Friday, February 29, 2008

Budget Organic – How to Spend Less for Organic Foods

Eating organic is great for your health and for the environment, but it’s not always so great for your wallet. But, with these tips, you can eat organic foods without breaking the bank.

Shop at Local Farmers Markets – Unfortunately, this is only possible in certain seasons for most people, but the savings at a market can be great. The food you find is usually much fresher than in the store and therefore will keep longer in your refrigerator, so stock up! HINT: Stop by the market again just before closing. The selection will be smaller, but vendors hate to truck merchandise back home with them, so they may slash prices. To find farmers markets in your area, check

Buy in Bulk - Many natural food stores and co-ops sell a wide variety of foods in bulk. You can find staples such as flour and sugar, pasta, beans, rice and other grains, honey, peanut butter, cereal, olive oil, dried fruits and nuts, and much more. Compare the bulk bin prices to the prices of pre-packaged counterparts and you may find substantial savings. Another plus is that you can purchase as much or as little as you need. No need to buy a big package of a product you use infrequently – just buy a few scoopfuls. It’s also a great way to try out a new item without having to take the risk of buying a large amount - just buy a little bit and test it out to see if you like it. Not only will you be saving money by buying bulk products, but you’ll also reduce the waste of excessive packaging. Many stores even allow you to bring your own reusable containers.

Reduce Processed Foods in Your Diet – Processed foods, whether they are organic or not, are almost always more expensive than foods made from scratch. Use simple recipes to make your own bread, baked goods and snacks to see the savings add up. Skip the packaged frozen dinners and throw together your own stir-fry or other entrée. You might say “I don’t bake!” or “I don’t cook!” but there is an abundance of simple recipes available and once you get started you might find a new hobby! The simple bread recipe in this article is a great way to start:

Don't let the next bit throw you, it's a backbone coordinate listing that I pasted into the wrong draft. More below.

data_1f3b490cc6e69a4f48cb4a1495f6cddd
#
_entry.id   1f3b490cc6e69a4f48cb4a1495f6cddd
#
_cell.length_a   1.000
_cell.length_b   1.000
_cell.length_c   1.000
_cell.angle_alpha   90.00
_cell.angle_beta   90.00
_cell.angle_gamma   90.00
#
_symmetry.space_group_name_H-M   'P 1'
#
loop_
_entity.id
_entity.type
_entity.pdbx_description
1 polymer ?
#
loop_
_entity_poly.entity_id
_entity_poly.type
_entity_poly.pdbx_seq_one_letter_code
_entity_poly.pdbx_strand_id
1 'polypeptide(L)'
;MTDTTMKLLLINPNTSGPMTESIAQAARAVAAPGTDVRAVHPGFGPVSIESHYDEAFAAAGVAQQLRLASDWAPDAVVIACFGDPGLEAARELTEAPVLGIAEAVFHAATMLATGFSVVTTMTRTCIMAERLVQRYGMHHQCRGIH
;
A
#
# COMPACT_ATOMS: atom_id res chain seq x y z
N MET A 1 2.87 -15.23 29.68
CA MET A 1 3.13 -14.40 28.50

Buy Online - Organic and natural foods that have a bit of a shelf life can be purchased online.  One benefit of online shopping is that you may also have access to a much broader selection than you can find locally.  One of my favorite places to order is Vitacost.  They have a big selection at great prices and also ship for free on orders of $49 or more.

Grow Your Own – If you have outdoor space, even a small garden can provide you with a lot of fresh produce in the warmer months. Even if you only have a balcony or patio, you can plant some basics in containers (tomatoes, peppers, cucumbers, herbs) and have fresh produce at your fingertips. Just remember to water them! If you don’t have outdoor space or you want home-grown produce year-round, you can use an AeroGarden. You can grow greens, tomatoes, peppers, herbs and more – right on your kitchen counter!

Buy Direct from Local Farms – Many farms sell directly to consumers. Like food from a farmers market, direct from the farm is about as fresh as you can get. To find farms that sell directly, you can check your state’s Department of Agriculture web site, or try Another way to buy from local farms is to…..

Subscribe to a CSA – A CSA (Community Supported Agriculture) subscription is a way to receive a weekly bundle of locally grown produce and other farm products. In most cases, you pay up-front for a full season of produce. Then each week you receive a selection that is currently ripe and ready for harvest. To find out more about CSAs and locate one in your area, check out

Use Coupons – As organic foods become more and more popular, the larger manufacturers are distributing more coupons to attract consumers to their brands. Check for coupons at the customer service desk of your natural food store. There are also many web sites with coupons available – either to print or to sign up for mailings. A great list of these is compiled here:

By putting these tips into practice, you should be able to enjoy a healthy, tasty, environmentally friendly diet without spending a fortune. If you have any other tips for budget-friendly organic eating, or have any thoughts on this post, please leave a comment!

This article is currently featured in the Festival of Frugality. Check out the other great articles too!


  1. Wow, this is a nicely written article - organic food is one of those areas that often presents a difficult choice because it is usually more expensive than the conventional mass-produced stuff.

    We have a grocery store here in Corpus Christi, Texas called Sun Harvest that specializes in organic foods and general health food items. They offer a good selection of organic produce, sometimes at surprisingly low prices, but overall they just don't seem to have the volume or infrastructure to compete with the dominant supermarket chain in our area, HEB. They seem to be successful in serving the organic niche market, however, and they do have some bulk goods like the ones mentioned in your post. I just wish that their prices on non-produce items could be more competitive, such that we could do more of our regular grocery shopping there without significantly increasing our food-related expenses.

  2. I just found the website, and starting April 1 the stores listed on their site will have coupon books featuring organic items available.
    Thought I'd pass along another source of coupons for people.

    Thanks for the interesting article, it's very comprehensive. I never thought we'd subscribe to a CSA, but once we did, I can't imagine how we lived without it!


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